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Immune checkpoint blocking therapies, or ICBs, help fight cancer by inhibiting the down-regulation of effector T cell activity. Here, two CD8+ T cells (in blue) approach a cancer cell (in brown), while ICB antibodies flow in from the upper right to block interaction between PD-1 and PDL-1. Peptide fragments (in red) are being presented by the cancer cell on its surface in HLA-I (Human Leukocyte Antigen) molecules, which make up the Major Histocompatibility Complex I. CD8+ T cells recognize and bind to these molecules with their receptors and coreceptors to be able to attack the cancer cell. The upper T cell is much more likely to be successful compared to the lower T cell, because the downregulating activity of PD-1 and PDL-1 interaction is being blocked by an antibody.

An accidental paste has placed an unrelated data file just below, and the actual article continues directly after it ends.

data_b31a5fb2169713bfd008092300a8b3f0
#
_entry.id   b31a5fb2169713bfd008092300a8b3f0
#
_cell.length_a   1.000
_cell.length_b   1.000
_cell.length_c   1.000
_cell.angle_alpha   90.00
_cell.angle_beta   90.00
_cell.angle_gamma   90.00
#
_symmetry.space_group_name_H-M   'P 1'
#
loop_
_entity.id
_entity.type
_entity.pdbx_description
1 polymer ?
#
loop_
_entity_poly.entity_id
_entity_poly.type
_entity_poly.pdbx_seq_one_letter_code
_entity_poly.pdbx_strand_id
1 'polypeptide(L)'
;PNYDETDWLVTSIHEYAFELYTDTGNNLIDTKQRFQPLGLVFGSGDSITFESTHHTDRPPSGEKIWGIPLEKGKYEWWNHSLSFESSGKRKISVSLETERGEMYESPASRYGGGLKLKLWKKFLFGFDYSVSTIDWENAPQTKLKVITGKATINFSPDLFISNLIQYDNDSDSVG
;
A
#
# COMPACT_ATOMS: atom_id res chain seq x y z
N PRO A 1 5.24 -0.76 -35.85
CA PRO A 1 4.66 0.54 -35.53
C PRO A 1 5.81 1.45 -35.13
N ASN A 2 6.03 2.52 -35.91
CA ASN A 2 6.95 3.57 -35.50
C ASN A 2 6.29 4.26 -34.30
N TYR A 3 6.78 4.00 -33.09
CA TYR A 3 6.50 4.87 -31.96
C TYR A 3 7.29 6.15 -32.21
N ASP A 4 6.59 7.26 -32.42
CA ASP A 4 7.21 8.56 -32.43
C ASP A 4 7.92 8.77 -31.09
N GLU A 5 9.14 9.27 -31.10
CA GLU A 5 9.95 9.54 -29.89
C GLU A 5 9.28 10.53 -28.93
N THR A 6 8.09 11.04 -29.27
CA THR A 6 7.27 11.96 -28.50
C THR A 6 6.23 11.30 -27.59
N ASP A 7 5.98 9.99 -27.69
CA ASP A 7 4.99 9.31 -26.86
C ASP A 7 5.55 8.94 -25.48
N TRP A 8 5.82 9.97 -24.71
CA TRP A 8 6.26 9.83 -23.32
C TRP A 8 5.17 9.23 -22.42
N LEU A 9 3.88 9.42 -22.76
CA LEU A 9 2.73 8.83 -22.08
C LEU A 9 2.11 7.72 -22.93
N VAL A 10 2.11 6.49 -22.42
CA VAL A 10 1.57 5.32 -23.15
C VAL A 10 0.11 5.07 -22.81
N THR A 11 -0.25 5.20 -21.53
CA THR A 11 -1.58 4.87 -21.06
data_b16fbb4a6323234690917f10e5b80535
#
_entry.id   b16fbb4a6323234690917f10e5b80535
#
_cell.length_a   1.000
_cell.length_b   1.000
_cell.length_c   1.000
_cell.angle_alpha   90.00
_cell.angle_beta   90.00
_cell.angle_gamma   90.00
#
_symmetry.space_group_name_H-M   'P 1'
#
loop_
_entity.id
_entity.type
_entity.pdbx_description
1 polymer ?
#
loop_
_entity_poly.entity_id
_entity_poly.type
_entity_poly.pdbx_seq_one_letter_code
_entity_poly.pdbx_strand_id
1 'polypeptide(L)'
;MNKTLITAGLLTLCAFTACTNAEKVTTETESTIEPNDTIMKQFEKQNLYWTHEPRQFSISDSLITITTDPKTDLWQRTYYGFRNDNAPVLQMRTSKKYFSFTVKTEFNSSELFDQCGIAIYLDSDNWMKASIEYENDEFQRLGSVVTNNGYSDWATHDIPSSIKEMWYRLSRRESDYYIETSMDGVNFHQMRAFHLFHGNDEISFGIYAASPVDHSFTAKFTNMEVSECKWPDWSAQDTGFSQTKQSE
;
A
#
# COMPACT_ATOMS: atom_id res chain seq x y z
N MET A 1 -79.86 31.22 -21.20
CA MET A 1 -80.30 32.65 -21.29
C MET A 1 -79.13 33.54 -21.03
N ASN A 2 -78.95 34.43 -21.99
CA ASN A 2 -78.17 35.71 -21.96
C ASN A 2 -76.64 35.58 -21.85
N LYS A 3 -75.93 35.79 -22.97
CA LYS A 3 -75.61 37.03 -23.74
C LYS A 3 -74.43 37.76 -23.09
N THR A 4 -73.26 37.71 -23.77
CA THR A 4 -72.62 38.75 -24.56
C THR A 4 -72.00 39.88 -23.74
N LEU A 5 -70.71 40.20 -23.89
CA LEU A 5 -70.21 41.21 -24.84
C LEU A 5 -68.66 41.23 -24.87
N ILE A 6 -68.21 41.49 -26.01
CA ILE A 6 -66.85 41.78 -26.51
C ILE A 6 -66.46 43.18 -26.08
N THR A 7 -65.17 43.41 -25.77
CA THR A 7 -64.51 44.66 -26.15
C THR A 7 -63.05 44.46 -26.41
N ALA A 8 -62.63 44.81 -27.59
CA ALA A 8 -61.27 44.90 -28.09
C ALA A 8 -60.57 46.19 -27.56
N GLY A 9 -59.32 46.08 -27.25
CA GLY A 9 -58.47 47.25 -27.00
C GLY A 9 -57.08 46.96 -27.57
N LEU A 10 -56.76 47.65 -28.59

Created using PDB IDs: 1BD2, 5MEN, 3DMM, 3BIK, 4ZQK, and 5DK3.
Illustration created during the Molecular and Cellular Visualization course in the Medical and Biological Illustration graduate program at the Department of Art as Applied to Medicine, Johns Hopkins University School of Medicine.
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